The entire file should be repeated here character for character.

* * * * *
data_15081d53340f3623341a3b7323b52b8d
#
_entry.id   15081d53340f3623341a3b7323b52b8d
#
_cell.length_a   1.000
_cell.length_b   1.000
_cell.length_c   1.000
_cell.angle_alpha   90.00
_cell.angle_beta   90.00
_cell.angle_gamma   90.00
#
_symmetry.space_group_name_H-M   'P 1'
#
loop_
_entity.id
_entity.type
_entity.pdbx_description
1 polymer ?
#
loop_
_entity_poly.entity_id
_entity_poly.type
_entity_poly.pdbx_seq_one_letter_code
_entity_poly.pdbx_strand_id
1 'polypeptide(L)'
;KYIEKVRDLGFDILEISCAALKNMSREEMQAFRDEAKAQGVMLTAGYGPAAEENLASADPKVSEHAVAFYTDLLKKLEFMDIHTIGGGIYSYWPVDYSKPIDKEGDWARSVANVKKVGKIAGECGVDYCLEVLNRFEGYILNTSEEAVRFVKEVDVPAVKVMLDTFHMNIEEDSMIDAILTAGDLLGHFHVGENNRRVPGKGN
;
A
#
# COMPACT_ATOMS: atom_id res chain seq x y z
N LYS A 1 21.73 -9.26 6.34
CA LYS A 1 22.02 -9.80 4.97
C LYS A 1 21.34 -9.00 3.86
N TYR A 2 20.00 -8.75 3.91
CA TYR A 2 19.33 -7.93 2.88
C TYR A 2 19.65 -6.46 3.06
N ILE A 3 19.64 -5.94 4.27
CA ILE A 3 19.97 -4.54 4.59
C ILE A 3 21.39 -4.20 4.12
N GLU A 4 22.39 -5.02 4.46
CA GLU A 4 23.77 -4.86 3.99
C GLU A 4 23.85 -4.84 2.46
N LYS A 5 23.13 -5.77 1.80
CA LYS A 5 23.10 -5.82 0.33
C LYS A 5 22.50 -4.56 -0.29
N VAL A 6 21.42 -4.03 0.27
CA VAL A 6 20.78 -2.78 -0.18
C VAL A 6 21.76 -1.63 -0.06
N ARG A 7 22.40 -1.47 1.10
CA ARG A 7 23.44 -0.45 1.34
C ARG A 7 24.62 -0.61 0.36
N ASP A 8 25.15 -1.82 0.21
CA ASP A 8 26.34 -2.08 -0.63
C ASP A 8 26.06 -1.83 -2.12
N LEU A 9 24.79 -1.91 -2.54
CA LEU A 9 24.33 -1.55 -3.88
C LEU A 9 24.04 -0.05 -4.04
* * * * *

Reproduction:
data_15081d53340f3623341a3b7323b52b8d
#
_entry.id   15081d53340f3623341a3b7323b52b8d
#
_cell.length_a   1.000
_cell.length_b   1.000
_cell.length_c   1.000
_cell.angle_alpha   90.00
_cell.angle_beta   90.00
_cell.angle_gamma   90.00
#
_symmetry.space_group_name_H-M   'P 1'
#
loop_
_entity.id
_entity.type
_entity.pdbx_description
1 polymer ?
#
loop_
_entity_poly.entity_id
_entity_poly.type
_entity_poly.pdbx_seq_one_letter_code
_entity_poly.pdbx_strand_id
1 'polypeptide(L)'
;KYIEKVRDLGFDILEISCAALKNMSREEMQAFRDEAKAQGVMLTAGYGPAAEENLASADPKVSEHAVAFYTDLLKKLEFMDIHTIGGGIYSYWPVDYSKPIDKEGDWARSVANVKKVGKIAGECGVDYCLEVLNRFEGYILNTSEEAVRFVKEVDVPAVKVMLDTFHMNIEEDSMIDAILTAGDLLGHFHVGENNRRVPGKGN
;
A
#
# COMPACT_ATOMS: atom_id res chain seq x y z
N LYS A 1 21.73 -9.26 6.34
CA LYS A 1 22.02 -9.80 4.97
C LYS A 1 21.34 -9.00 3.86
N TYR A 2 20.00 -8.75 3.91
CA TYR A 2 19.33 -7.93 2.88
C TYR A 2 19.65 -6.46 3.06
N ILE A 3 19.64 -5.94 4.27
CA ILE A 3 19.97 -4.54 4.59
C ILE A 3 21.39 -4.20 4.12
N GLU A 4 22.39 -5.02 4.46
CA GLU A 4 23.77 -4.86 3.99
C GLU A 4 23.85 -4.84 2.46
N LYS A 5 23.13 -5.77 1.80
CA LYS A 5 23.10 -5.82 0.33
C LYS A 5 22.50 -4.56 -0.29
N VAL A 6 21.42 -4.03 0.27
CA VAL A 6 20.78 -2.78 -0.18
C VAL A 6 21.76 -1.63 -0.06
N ARG A 7 22.40 -1.47 1.10
CA ARG A 7 23.44 -0.45 1.34
C ARG A 7 24.62 -0.61 0.36
N ASP A 8 25.15 -1.82 0.21
CA ASP A 8 26.34 -2.08 -0.63
C ASP A 8 26.06 -1.83 -2.12
N LEU A 9 24.79 -1.91 -2.54
CA LEU A 9 24.33 -1.55 -3.88
C LEU A 9 24.04 -0.05 -4.04